HTML Goodies: Script Tip: Week 75

By Joe Burns


Hey there...

     This is the third in a string of JavaScript password scripts. In this script we again use a format in which the password is the name of the page to be linked to, except in this one, the concept is further hidden because the user will not put in the name of the page. The user will put in a numeric password which will then be turned into the name of the page by the script.

     It's done through an array. Let's take a look.

Here's the Script

Use the password 145

Here's the Code

     Of course when we have form elements in a script, we start with them so we can understand the hierarchy statements in the functions.

<FORM NAME="userInput">
<INPUT TYPE="text" Name ="u1" SIZE="2">
<INPUT TYPE="text" Name ="u2" SIZE="2">
<INPUT TYPE="text" Name ="u3" SIZE="2">
<INPUT TYPE="button" VALUE="Enter" onClick="GoIn()">

     The form itself is given the name "userInput". Following the form flag are three input text boxes, each set to accept only two characters.

     The text boxes are named "u1" "u2" and "u3" down the line.

     A final button triggers a function called GoIn(). Now we can put together hierarchy statement to grab whatever the user puts into the boxes. Now the GoIn() function:

function GoIn()
var Password = new Array("p","j","l","z","o","e","m","b","x","z")

     The function starts with an array. We've used the format before. The array is named "Password". Each element in the array is a text string because it is contained within double quotes. A comma separates each item, with no spaces.

     What isn't shown here is what helps us to use the script as a password function. Any time you set up an array in JavaScript, the array list members are given numbers starting at zero and counting up until JavaScript runs out of things to count.

     In this case, "p" is zero, "j" is one, "l" is three, and so forth. That will become important in a moment.

function getNumbers() { return document.userInput.u1.value
return document.userInput.u2.value
return document.userInput.u3.value

     Next, a second function, getNumbers(), is employed to simply return, to the script, the numbers the user put into the text boxes. Note that the three hierarchy statements are each attached to one of the three text boxes.

var input1 = document.userInput.u1.value
var input2 = document.userInput.u2.value
var input3 = document.userInput.u3.value

     Next, the three input items that are returned from the three text boxes are given the variable names "input1", "input2", and "input3". Please remember when grabbing values from form elements, the use of the command "value" is very important at the end of the hierarchy statement.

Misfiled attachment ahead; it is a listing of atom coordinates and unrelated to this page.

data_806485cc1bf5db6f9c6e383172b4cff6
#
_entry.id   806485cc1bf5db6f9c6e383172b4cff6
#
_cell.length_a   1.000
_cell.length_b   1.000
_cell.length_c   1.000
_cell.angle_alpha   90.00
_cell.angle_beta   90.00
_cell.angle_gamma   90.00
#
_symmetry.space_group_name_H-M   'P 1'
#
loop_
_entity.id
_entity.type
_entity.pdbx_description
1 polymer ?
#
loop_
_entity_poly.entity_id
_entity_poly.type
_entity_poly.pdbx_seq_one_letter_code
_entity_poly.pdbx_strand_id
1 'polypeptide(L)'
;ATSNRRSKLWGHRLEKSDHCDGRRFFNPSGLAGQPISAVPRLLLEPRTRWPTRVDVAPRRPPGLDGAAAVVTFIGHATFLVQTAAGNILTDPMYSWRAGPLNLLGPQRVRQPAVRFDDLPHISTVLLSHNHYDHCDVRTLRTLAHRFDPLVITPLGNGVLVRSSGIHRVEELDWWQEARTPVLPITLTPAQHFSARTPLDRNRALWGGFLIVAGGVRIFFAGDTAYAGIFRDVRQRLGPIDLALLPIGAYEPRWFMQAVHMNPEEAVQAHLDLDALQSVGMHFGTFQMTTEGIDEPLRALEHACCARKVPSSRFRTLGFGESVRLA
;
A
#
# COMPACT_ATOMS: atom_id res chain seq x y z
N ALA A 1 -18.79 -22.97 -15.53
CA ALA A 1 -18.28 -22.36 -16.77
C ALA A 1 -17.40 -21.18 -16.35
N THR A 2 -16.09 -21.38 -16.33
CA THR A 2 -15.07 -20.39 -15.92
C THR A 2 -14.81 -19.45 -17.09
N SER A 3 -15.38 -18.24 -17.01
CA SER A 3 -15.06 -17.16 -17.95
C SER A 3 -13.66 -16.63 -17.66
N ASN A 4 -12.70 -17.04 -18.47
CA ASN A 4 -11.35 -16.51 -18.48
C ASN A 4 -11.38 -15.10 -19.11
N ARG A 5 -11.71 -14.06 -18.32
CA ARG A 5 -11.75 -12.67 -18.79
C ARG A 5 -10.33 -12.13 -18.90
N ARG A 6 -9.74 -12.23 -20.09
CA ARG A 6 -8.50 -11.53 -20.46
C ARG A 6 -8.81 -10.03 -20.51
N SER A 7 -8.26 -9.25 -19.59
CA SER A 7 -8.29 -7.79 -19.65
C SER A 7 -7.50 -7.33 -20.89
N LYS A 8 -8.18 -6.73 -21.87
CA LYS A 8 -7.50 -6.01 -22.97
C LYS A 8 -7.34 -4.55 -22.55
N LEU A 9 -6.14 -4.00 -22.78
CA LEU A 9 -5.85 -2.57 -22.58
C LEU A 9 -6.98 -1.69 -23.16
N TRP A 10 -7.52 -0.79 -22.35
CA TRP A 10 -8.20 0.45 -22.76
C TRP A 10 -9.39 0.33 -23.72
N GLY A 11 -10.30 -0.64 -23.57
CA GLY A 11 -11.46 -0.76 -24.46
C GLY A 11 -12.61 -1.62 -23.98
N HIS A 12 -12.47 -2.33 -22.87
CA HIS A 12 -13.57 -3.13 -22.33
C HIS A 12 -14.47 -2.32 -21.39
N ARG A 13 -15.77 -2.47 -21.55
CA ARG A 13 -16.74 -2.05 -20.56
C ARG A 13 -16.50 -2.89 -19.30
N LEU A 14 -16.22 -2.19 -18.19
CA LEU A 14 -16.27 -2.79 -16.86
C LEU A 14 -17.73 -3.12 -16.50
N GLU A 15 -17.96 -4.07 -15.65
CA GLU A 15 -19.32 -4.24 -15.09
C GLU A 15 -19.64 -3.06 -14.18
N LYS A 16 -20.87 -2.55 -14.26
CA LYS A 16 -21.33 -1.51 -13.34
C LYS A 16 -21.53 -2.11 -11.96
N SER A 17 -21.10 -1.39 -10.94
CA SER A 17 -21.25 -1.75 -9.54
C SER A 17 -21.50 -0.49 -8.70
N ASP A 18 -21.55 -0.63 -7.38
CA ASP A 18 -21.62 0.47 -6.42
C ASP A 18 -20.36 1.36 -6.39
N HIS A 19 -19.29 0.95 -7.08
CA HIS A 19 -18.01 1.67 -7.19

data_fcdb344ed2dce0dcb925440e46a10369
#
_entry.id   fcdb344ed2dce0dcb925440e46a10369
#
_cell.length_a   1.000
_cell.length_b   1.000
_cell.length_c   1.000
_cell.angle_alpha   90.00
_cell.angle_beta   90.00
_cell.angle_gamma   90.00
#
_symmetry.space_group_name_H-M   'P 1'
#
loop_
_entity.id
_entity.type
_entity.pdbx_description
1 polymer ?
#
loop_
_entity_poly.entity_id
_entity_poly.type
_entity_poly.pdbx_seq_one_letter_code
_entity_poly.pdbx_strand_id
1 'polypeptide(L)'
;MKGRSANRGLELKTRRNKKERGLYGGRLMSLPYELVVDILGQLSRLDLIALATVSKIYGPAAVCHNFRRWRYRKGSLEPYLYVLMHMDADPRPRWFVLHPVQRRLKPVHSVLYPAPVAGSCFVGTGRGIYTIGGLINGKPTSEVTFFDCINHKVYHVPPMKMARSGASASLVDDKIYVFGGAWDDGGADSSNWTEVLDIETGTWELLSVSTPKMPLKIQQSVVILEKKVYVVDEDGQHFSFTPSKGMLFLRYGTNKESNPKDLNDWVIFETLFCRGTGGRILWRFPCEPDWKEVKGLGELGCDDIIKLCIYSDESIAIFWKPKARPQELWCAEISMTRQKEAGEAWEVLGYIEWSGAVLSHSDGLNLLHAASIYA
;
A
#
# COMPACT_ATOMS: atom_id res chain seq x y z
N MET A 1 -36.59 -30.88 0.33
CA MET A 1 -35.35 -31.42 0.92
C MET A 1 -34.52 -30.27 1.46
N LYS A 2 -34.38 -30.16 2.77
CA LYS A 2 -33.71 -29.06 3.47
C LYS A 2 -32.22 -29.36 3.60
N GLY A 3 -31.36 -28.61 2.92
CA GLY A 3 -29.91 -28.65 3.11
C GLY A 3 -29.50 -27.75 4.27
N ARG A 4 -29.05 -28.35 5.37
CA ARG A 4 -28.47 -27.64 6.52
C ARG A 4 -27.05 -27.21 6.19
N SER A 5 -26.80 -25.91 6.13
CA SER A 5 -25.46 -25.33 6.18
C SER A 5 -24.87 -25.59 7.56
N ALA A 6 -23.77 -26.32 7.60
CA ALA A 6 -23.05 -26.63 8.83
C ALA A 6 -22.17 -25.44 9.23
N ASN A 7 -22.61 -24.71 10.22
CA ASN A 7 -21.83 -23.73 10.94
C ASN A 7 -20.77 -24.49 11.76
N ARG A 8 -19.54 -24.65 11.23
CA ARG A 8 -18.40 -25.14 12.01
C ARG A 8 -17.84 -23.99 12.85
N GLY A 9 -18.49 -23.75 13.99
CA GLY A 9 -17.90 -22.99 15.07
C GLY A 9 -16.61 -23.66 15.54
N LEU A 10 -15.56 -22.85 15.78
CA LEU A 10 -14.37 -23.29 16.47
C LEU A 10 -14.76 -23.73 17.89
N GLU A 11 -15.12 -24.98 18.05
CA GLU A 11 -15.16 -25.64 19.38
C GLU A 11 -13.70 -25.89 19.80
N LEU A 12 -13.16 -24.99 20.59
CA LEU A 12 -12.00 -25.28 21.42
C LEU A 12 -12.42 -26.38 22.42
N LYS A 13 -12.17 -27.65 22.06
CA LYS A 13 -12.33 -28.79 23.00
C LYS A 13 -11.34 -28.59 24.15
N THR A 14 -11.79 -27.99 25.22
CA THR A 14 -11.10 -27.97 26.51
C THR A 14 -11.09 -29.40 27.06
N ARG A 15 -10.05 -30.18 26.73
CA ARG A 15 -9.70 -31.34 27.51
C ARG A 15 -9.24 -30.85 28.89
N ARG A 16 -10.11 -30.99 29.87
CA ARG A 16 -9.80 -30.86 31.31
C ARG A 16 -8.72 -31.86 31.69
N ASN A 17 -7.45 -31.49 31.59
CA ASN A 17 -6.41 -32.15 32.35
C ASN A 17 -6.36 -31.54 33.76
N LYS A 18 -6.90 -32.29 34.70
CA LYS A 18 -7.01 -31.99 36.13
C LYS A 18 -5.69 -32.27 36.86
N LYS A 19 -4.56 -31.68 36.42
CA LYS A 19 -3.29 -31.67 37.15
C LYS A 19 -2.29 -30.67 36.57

var pw1 = Password[input1]
var pw2 = Password[input2]
var pw3 = Password[input3]

     Here the array is called upon three times ("Password" is the name assigned to the array, remember?). The array items pulled out will be equal to the three numbers entered by the user. Notice that each time, the variable names assigned to the user's choices are used within square brackets.

     This format works basically like a replacement. Whatever number the user put in will replace the variable name. So if the user put zero in the first box, "input1" will be replaced by zero and the first letter of the array, "p", will be returned. That happens three times, assigning the variables "pw1", "pw2", and "pw3", for each of the text boxes.

var pw = pw1 + pw2 + pw3
if (pw == pw1+pw2+pw3)
{location.href = pw+ ".html"}

     Last but not least, the variable "pw" is created and given the value of the three variables put together.

     An If statement asks if "pw" is equal to pw1+pw2+pw3. Of course it is. We just set it to that. Since it is, then the commands location.href trigger, taking the user to the page name created by the user's three numbers plus .html.

Do that again...

Want more information about password scripts?
Search the Web.

     The password for this script is 145. If you count into the array to one, you get "j". remember that the "p" is zero. Count to 4 and you get "o". Count one more and you get "e".

     Put them all together and add .html and you get the page name "joe.html". If you retry the password, you note that joe.html is the page you were sent to.

     If works pretty much the same way as the last script only this time around, the password is truly different than what the user will go to.

     Pick the one you like. Each has its own merits and each can be defeated. I actually like the first one I showed. It's simple and if the user is willing to go through what it takes to steal that code, he or she should probably get to come in.

Next Week: Is that your final answer? A Game Show Script

     Do YOU have a Script Tip you'd like to share? How about suggesting a Script Tip to write about? I'd love to hear it. Write me at:

Learn to write your own JavaScripts with the HTML Goodies 30-Step Primer Series

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